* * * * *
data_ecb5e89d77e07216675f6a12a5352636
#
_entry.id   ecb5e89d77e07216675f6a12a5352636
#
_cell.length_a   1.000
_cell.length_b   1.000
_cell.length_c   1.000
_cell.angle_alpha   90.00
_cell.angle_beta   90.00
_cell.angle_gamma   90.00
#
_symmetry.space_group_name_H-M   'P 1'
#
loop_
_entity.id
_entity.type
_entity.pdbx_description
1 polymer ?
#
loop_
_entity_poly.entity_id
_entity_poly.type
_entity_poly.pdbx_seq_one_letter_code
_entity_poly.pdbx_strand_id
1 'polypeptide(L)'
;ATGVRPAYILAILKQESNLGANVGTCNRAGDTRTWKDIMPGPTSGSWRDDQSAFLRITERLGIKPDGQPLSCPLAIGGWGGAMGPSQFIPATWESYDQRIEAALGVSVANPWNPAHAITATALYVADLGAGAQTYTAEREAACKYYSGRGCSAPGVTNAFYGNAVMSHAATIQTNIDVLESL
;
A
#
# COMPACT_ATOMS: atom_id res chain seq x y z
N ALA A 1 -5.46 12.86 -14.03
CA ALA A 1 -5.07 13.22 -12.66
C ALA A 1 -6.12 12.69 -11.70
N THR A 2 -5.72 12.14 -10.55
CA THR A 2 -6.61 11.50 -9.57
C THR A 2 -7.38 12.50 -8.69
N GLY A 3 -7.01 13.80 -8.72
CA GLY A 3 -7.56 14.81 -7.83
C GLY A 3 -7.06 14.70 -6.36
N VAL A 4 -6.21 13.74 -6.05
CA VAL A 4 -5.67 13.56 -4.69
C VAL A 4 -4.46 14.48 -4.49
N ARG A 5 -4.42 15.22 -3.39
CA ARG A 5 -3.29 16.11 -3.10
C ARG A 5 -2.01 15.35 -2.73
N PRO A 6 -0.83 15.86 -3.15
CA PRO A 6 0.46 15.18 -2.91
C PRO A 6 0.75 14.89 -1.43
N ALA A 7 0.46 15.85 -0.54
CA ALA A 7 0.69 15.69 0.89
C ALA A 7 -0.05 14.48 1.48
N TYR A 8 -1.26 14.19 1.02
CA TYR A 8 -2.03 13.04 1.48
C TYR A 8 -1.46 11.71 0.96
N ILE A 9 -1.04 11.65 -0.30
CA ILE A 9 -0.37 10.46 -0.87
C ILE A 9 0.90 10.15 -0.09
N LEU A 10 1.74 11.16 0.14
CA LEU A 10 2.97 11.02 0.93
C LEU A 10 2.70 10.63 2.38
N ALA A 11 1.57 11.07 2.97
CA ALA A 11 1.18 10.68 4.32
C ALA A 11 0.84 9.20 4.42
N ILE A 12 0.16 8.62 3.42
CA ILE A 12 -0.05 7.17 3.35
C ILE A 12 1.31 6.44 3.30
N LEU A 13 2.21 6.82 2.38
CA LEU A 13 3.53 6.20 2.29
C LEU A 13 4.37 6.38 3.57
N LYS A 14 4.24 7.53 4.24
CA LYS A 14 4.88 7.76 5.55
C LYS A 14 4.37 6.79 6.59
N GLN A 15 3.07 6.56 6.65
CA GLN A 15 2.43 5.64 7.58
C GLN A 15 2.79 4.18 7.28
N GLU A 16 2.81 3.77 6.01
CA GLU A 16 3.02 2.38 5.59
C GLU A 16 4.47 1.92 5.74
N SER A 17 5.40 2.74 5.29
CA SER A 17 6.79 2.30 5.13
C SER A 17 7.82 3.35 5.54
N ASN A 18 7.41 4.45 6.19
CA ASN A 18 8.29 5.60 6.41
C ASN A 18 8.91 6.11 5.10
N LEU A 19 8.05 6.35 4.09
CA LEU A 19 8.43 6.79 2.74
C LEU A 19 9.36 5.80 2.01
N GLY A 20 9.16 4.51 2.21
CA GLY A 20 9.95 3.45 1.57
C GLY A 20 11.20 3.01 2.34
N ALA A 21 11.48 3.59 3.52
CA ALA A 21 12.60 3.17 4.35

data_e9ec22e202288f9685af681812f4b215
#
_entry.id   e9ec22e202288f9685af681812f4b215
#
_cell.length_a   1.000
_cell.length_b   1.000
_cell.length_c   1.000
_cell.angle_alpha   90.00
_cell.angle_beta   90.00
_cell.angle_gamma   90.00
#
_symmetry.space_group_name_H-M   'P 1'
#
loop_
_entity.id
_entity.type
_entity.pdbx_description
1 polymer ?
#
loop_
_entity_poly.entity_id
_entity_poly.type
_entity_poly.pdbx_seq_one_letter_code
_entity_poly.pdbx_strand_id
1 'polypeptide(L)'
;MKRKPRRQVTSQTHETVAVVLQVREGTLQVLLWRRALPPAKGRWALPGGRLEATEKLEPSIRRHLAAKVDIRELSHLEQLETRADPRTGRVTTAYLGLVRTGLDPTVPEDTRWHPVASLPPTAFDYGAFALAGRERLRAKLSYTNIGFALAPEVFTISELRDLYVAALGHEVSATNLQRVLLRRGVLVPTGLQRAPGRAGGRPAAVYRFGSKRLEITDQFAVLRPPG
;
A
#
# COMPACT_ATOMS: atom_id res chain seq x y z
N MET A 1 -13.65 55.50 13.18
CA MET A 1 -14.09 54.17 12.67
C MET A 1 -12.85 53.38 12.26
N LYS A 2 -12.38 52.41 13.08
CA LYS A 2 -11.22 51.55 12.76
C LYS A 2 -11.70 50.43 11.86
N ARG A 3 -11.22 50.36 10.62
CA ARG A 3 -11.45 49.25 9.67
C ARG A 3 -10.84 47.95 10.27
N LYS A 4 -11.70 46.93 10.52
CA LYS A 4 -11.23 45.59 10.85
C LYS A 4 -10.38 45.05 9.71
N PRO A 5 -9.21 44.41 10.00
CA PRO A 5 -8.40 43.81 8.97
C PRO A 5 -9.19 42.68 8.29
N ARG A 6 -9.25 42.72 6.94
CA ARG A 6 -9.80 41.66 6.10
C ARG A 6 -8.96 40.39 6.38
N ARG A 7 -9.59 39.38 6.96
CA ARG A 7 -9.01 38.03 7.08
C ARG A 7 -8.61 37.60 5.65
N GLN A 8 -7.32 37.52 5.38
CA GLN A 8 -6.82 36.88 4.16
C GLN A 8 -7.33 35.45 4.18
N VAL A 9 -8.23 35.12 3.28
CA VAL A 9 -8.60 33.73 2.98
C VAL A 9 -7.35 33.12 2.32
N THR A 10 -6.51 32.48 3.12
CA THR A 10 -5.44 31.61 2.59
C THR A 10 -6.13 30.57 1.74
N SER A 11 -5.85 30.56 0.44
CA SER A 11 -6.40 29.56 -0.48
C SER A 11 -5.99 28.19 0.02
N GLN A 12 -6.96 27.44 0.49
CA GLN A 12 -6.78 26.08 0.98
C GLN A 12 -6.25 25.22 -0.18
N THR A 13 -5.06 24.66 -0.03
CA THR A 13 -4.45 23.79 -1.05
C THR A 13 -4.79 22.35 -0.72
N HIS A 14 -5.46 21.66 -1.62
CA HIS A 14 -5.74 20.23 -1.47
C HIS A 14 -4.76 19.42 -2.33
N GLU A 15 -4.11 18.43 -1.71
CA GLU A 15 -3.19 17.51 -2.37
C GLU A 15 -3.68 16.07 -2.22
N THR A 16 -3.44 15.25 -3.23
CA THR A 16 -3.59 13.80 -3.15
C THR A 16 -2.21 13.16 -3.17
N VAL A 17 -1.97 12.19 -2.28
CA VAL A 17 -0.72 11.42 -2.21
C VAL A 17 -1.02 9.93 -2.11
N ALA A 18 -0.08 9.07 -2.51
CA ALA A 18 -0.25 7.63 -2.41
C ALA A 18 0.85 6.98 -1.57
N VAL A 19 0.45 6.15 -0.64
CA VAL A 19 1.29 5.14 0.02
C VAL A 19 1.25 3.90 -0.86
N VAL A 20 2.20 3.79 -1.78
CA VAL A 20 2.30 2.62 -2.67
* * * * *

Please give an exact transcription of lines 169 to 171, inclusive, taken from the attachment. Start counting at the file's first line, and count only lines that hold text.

CA THR A 16 -3.59 13.80 -3.15
C THR A 16 -2.21 13.16 -3.17
N VAL A 17 -1.97 12.19 -2.28